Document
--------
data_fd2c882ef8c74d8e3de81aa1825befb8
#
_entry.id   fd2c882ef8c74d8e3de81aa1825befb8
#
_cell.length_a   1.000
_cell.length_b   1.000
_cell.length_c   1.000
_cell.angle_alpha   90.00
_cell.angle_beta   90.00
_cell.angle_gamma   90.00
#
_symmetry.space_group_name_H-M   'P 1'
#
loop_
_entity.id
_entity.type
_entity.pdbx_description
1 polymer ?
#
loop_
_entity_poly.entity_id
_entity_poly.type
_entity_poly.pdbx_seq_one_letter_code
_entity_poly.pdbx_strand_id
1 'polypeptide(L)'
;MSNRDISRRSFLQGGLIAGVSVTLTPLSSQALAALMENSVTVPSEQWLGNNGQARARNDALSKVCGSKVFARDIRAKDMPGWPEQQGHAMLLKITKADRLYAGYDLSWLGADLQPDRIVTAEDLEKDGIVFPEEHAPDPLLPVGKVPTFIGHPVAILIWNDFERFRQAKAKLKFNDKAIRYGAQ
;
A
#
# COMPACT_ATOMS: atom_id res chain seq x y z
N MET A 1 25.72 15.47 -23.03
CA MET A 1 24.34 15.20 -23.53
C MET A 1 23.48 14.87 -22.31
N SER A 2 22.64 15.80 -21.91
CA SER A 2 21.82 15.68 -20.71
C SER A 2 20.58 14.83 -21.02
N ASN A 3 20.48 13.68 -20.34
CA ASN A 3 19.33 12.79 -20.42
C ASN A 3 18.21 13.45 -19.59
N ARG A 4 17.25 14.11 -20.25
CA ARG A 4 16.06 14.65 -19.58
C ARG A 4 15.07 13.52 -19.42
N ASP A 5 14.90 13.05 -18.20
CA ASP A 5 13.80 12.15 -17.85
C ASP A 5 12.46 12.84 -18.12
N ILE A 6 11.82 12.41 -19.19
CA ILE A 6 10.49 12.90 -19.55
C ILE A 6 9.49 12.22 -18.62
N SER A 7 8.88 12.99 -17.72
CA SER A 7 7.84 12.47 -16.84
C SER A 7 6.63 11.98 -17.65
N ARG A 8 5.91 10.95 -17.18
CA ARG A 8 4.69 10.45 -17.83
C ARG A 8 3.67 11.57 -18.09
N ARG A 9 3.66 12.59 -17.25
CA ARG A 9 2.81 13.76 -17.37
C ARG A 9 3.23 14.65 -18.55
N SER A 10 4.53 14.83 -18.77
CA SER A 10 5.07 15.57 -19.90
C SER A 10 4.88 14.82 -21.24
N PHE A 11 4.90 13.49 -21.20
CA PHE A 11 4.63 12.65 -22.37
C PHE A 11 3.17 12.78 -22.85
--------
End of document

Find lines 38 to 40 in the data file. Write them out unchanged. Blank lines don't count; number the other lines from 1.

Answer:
CA ASN A 3 19.33 12.79 -20.42
C ASN A 3 18.21 13.45 -19.59
N ARG A 4 17.25 14.11 -20.25